Theatre of the Absurd

Explanation of the Absurd
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Characteristics of the movement include illogical situations, unconventional dialogue, and minimal plots in an attempt to reflect the absurdity of human existence. ‘Theatre of the Absurd’ was not the name of the movement to which playwrights such as Beckett and Pinter claimed to be part of, but instead a name given to their work by others. To be part of the ‘anti-theatre’ movement was found more acceptable, as they attacked traditional artforms as no longer being valid in this pointless existence. The ‘absurd’ in this sense refers not to the ridiculous, but to being ‘out of harmony’. While the theatre was shocking to audiences, viewing it as ‘absurd’, Camus argues that it is the world that is absurd. Eugene Ionesco claimed that the ‘Absurd is that which is devoid of purpose…’


The First World War was supposed to be ‘the war to end all wars’, so the outbreak of World War Two in 1939, along with the atrocities it brought, destroyed all the basic assumptions people had about life. Faced with the horrors of the trench warfare and the holocaust, people began to loose their faith in god. The attitude of the ‘Theatre of the Absurd’ is perhaps best summarised by Beckett’s character, Clov, who questions ‘…You and I mean something?’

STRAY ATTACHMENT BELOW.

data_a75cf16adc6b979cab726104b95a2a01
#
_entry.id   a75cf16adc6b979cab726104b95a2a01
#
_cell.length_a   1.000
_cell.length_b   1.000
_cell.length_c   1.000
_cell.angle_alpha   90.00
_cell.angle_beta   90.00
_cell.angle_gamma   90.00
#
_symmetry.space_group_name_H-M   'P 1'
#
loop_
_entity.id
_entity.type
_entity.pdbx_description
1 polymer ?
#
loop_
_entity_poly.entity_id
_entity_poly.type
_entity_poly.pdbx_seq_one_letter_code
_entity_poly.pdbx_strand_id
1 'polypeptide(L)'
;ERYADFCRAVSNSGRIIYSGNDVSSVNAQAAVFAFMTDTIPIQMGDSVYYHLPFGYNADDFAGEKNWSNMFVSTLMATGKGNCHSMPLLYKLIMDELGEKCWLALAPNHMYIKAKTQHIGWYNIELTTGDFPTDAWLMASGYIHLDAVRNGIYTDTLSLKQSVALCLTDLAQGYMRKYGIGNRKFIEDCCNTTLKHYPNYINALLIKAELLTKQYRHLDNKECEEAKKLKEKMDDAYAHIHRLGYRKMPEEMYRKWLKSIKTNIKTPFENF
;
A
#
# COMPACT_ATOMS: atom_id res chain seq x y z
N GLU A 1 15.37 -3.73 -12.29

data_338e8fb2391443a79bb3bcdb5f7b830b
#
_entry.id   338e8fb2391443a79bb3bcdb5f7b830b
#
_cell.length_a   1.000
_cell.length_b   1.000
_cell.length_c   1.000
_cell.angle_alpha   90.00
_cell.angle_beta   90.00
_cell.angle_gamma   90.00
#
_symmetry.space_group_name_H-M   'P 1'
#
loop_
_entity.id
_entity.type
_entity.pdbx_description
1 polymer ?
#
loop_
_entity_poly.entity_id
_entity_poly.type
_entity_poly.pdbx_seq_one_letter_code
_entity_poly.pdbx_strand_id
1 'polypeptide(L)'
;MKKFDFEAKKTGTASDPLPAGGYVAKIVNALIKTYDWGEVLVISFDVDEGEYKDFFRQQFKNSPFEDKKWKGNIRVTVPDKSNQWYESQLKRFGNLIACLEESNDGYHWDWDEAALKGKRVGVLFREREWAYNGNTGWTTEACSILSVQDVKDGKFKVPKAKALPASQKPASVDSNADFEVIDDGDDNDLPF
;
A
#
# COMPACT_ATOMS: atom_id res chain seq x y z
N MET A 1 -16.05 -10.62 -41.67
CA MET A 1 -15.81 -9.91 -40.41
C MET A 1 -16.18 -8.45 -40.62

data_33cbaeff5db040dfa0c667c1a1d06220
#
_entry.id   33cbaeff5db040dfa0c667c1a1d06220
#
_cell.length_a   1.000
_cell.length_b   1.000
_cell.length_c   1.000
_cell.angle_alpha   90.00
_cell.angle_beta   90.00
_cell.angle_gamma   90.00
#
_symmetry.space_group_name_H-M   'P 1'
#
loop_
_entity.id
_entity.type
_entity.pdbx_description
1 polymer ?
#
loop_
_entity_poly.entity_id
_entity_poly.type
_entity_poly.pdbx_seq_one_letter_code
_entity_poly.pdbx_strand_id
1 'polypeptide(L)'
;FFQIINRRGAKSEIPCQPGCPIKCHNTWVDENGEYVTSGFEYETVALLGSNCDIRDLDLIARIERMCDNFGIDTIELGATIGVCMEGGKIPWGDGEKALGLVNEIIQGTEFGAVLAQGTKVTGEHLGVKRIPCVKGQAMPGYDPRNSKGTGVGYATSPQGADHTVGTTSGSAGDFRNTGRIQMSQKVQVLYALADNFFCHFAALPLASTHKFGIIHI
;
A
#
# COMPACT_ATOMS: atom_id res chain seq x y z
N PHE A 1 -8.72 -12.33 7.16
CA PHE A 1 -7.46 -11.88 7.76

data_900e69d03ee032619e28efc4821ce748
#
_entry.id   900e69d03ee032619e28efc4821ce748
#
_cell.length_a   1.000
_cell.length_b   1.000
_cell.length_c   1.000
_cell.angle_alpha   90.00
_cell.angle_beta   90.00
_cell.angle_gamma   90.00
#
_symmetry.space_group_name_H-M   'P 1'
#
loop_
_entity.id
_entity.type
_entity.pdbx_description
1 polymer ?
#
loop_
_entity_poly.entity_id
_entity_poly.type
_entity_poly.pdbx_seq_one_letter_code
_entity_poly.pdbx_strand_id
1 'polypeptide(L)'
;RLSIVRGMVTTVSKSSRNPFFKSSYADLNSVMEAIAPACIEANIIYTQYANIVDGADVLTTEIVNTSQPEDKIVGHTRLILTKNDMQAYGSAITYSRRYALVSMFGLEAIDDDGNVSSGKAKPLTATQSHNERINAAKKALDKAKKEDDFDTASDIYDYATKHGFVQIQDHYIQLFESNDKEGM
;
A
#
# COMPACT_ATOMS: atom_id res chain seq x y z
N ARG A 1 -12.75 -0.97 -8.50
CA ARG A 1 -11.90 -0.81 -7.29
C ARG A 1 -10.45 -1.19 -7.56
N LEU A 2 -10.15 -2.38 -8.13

Origins of the Theatre of the Absurd

World War II was the catalyst which set the movement of Theatre of the Absurd into motion but there are a number of predecessors which are thought to have contributed to it. Ancient Greece Theatre of the Absurd is thought to have originated from the theatre of ancient Greece between 550 and 220 BC. From what was named ‘Old Comedy’, particularly from the works of playwrights such as Aristophanes.

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Old Comedy is thought to have come about from songs, mime and improvisation where there was satirical treatment of domestic situations and from myths and commentary on society, politics, literature and the Peloponnesian War that was happening between the Athenian Empire and the Peloponnesian league, led by Sparta. Old Comedy was often exaggerated and farcical